Okanagan Charter: The Okanagan Charter is a guiding and aspirational document that was developed as an outcome of the 2015 International Conference on Health Promoting Universities and Colleges. Health promotion scholars and professionals from around the world gathered to create this document. Its purpose is to guide colleges and universities, using their unique positions and roles in research, teaching and service to their communities, to be leaders for the world in developing and modeling health-promoting strategies in their campus settings. Local communities could then learn from their example and modeling, thus influencing global health and wellbeing strategy. The key is moving beyond traditional approaches of influencing individual behavior, and moving upstream to systems level and environmental strategies that influence the health and wellbeing of person, place and planet.
National Networks: After the development and release of the Okanagan Charter in 2015, several countries used the document as a foundational tool to create national networks of campuses that would use the Charter to guide their wellbeing initiatives and work. Today strong national networks exist in the United Kingdom, Canada, New Zealand, Germany and IberoAmerica, among others. The United Kingdom, under the leadership of Dr. Mark Dooris, and Canada, led by the work of Dr. Matt Dolf, are recognized global leaders in this work.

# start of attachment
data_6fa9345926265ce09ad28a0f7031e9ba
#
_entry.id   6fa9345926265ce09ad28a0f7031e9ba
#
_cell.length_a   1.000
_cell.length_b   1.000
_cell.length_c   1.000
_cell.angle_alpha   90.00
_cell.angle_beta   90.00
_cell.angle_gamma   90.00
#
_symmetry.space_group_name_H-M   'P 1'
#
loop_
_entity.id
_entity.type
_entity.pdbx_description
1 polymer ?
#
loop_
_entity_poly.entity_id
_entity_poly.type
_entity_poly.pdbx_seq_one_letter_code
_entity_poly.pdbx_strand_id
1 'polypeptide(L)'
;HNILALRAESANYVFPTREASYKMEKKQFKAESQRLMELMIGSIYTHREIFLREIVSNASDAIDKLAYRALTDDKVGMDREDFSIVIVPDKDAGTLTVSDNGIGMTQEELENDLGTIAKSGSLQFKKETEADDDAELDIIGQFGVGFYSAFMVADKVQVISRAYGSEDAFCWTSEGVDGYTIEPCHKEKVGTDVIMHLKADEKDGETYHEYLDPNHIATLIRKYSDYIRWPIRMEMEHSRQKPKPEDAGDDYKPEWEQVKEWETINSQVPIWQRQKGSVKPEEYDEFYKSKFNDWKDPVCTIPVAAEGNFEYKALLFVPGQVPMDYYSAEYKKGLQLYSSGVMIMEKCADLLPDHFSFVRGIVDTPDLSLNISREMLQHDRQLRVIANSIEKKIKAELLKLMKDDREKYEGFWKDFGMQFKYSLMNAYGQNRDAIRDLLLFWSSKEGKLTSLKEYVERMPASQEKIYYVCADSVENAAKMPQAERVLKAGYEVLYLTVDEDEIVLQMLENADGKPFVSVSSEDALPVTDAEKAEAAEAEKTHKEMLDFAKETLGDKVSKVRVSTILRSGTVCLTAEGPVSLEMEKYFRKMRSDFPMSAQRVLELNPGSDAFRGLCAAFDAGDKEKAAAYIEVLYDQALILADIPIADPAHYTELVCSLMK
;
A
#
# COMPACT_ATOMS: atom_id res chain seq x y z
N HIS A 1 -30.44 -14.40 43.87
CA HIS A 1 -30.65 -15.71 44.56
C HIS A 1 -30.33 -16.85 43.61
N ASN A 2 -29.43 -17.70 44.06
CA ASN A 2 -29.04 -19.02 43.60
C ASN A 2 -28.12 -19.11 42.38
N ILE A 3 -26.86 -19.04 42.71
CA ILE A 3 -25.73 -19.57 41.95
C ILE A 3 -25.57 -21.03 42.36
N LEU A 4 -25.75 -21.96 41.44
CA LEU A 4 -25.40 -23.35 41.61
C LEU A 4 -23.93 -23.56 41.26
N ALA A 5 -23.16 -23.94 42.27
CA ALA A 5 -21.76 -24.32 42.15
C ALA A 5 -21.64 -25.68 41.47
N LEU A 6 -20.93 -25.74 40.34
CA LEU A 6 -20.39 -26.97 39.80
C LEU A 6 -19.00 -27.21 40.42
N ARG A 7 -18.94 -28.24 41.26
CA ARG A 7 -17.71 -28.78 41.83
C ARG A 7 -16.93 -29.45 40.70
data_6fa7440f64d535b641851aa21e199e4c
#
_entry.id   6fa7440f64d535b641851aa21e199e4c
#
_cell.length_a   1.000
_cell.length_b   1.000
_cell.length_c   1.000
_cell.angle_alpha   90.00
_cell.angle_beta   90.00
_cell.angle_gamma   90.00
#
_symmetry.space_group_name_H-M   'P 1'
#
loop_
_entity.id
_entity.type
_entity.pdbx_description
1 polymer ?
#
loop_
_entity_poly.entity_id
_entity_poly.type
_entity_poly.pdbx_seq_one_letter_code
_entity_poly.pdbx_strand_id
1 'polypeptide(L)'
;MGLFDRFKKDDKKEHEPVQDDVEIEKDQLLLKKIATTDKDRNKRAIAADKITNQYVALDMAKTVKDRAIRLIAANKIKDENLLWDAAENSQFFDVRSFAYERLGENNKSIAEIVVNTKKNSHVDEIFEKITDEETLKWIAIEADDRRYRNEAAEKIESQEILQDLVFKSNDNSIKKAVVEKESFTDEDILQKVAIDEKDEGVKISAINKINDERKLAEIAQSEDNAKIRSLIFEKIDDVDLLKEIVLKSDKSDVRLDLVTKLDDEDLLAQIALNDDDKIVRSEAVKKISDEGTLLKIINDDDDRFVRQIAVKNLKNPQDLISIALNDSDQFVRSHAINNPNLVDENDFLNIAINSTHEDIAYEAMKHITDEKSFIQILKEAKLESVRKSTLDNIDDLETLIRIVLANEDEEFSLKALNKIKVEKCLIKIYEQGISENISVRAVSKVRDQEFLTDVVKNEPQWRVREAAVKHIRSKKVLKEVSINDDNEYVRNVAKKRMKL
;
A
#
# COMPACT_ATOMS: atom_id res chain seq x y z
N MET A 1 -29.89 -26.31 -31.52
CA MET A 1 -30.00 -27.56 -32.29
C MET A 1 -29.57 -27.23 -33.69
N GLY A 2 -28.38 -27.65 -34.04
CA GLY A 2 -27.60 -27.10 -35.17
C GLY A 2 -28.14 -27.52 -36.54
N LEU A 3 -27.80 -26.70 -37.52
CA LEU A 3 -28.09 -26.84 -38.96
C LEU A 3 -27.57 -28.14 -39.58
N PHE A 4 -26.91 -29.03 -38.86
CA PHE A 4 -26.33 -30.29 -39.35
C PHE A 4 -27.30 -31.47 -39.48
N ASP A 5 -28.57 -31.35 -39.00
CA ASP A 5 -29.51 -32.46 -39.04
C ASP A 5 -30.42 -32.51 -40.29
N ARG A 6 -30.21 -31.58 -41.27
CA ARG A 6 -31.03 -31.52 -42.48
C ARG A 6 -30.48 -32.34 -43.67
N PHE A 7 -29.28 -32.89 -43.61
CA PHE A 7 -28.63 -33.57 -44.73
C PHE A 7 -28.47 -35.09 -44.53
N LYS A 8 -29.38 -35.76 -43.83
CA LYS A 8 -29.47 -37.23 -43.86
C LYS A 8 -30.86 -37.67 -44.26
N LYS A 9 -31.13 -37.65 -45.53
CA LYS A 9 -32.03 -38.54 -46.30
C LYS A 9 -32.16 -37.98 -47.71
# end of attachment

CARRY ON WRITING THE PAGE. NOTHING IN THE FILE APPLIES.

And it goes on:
United States Health Promoting Campuses Network (USHPCN): Talk of the Okanagan Charter in the United States began to take off in early 2018, at the NASPA Strategies Conference in Portland, Oregon. Dr. Mark Dooris (U.K.) and Dr. Matt Dolf (Canada) were keynote and session presenters, respectively, sharing the work they were doing to advance systems level work in health promotion on campuses across their countries. Talk began of starting a network in the U.S. In January of 2020, as a NASPA Strategies Pre-Conference session, representatives from 30-40 campuses gathered in New Orleans, Louisiana to discuss the Okanagan Charter and the movement to create a national network. Out of that meeting, several campus representatives met again in April (on Zoom, due to the pandemic) to discuss building a national network, and a Steering Group was formed to lead the process. Interested campuses began monthly meetings in November, and the University of Alabama at Birmingham became the first U.S. institution to formally adopt the Charter in December. The first USHPCN Summit was held in February (2021), featuring Dr. Mark Dooris and Dr. Matt Dolf as speakers. By March, more than 40 campuses were actively involved in the network. The ultimate goal of the network is to guide and support campuses, as they navigate the process to adopt the Okanagan Charter as an aspirational document to guide their campus wellbeing efforts from a comprehensive and systems level approach. The USHPCN is a support network that helps campuses define, develop strategies, and create metrics for what it means to be a health promoting campus, as it will be different for each campus, based on their unique circumstances, resources, and needs. The network is also adding new campuses along the way.